I felt very safe and happy as a young child in Mexico City. In front of our sweet little house on Amatepec Street in Las Lomas, we had huge green bushes filled with large yellow daisies. We had a white picket fence, where my brothers would climb in between the wooden slats, and where I attempted to follow. Dickie and Gary always wore their little brown leather cowboy hats, and their toy guns in their holsters. They would climb and then straddle the fence, pretending to be on their friendly and loyal horsies. They’d aim their toy guns, and shoot at each other, then they’d fall to the ground gravely wounded. I would watch wide-eyed and laugh with relief to see that they were only pretending.
I always wanted to do everything that my big brothers did. I tried to keep up with them but I always remained a step behind. By the time I learned to play the game of the moment, like “No pisar suelo” (Don’t step on the Floor) they no longer had an interest in playing the game, especially not with me. That game was so much fun! We would make trails (and a mess) all over the house with newspapers or any other paper we’d find. We’d put it over and up on counters and even on the furniture. The first one to step off of the trail was out. I was always the first one out.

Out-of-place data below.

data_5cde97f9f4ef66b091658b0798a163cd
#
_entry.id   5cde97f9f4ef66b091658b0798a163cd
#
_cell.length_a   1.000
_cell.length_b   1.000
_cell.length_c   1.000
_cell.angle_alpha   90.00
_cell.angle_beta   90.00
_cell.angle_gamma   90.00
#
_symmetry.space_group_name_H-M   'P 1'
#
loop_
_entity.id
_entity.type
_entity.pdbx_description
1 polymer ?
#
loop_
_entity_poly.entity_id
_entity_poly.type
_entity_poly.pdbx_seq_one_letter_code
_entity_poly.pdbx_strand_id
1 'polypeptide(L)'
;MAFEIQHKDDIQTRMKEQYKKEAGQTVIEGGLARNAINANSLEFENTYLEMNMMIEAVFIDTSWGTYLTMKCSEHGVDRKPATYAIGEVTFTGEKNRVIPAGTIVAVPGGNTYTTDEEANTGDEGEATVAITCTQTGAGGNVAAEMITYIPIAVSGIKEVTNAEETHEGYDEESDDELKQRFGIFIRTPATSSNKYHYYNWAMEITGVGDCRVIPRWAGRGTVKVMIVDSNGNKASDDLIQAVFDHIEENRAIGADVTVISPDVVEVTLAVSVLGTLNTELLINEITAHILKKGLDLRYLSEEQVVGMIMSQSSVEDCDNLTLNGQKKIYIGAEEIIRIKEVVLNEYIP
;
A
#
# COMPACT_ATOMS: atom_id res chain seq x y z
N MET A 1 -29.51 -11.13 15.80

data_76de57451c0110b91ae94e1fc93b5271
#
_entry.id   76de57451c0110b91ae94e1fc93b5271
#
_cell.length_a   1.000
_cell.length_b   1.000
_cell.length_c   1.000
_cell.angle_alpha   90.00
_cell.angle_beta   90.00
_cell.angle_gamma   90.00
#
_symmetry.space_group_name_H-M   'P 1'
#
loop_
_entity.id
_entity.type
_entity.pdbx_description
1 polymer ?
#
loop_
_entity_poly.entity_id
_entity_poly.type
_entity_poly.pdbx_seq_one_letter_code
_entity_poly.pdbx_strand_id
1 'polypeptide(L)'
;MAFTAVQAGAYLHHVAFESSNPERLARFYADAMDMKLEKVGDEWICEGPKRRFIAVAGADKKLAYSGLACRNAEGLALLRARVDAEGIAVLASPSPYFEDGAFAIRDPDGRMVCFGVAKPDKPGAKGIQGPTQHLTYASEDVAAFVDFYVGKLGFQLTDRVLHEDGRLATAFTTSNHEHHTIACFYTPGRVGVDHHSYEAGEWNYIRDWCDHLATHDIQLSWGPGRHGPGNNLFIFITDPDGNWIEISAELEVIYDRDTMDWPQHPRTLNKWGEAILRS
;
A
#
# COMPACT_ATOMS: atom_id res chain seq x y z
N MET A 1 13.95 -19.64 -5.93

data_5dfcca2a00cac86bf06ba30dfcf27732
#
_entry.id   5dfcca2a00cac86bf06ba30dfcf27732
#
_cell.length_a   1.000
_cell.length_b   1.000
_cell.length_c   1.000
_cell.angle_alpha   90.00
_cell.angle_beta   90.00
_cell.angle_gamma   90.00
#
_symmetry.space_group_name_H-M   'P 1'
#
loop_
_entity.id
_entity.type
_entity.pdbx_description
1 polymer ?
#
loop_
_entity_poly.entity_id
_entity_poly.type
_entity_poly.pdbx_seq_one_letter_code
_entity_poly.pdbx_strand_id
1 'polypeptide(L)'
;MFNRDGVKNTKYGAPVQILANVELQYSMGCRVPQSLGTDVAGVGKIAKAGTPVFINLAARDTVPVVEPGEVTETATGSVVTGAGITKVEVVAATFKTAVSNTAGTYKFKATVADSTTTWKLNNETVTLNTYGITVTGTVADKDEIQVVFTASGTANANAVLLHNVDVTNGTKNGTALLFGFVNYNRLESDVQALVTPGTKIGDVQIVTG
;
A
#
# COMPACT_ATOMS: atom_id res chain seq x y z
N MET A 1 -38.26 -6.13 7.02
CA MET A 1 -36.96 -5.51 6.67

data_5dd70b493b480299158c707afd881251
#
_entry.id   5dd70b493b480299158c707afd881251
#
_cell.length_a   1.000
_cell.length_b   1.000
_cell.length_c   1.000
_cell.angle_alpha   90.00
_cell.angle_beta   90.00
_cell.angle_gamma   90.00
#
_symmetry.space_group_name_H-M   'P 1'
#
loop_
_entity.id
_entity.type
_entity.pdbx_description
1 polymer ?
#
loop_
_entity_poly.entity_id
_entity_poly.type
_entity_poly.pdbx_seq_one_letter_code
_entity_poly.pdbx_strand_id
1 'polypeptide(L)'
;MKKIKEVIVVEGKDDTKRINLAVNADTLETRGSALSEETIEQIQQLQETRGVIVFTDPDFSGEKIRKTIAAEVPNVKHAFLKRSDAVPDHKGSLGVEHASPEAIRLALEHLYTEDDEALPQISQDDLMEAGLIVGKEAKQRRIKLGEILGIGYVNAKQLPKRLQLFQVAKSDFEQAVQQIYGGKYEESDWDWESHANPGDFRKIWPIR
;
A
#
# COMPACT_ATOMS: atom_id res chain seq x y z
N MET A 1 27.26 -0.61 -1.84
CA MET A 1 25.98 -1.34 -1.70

Because my brothers had no interest in having me tag along with them, early on I sought out friends to play with.
Just up the street from our house, on Monte Ararat Street lived the Unzueta family. They had 3 boys and one girl. Lizzie was 2 years older than me and we went to different schools, but we became the best of friends. After school I’d hurry up to finish lunch, so that I could run up and play at Lizzie’s. We would sit for what seemed like hours on the side steps outside her house, with her fat Basset Hound Maggie, sprawled out next to us in the sun. We’d talk and giggle and pass the hours. She had only brothers and I had only brothers, so we became each others’ sister.
One of the great features of hanging out at Lizzie’s was waiting for the Coca-Cola delivery truck to arrive and unload its cargo of the dark sweet liquid whose bottles sat firmly in their faded yellow, thick wooden crates. We watched the strong Coca-Cola man as he brought in crate after crate placing each by Lizzie’s daddy’s bar, next to the living room.
Yes Lizzie’s family was allowed to drink Coca-Cola! We weren’t! And the Unzueta’s had the most up to date cars and T.V.’s. On Wednesday nights Lizzie and I would sit and watch Richard Chamberlain as Dr. Kildare, whom I found myself later daydreaming about. He was the most handsome person I had ever seen…yes, at Lizzie’s house I learned the meaning of a first crush.
But the greatest time of all was February 9th 1964. Lizzie and I were watching the Ed Sullivan Show and the new musical group The Beatles came on the television. Lizzie and I sat in stunned silence. We didn’t know what had just hit us, we only knew that it was the greatest thing that had ever happened to us! Those were my Mexico days.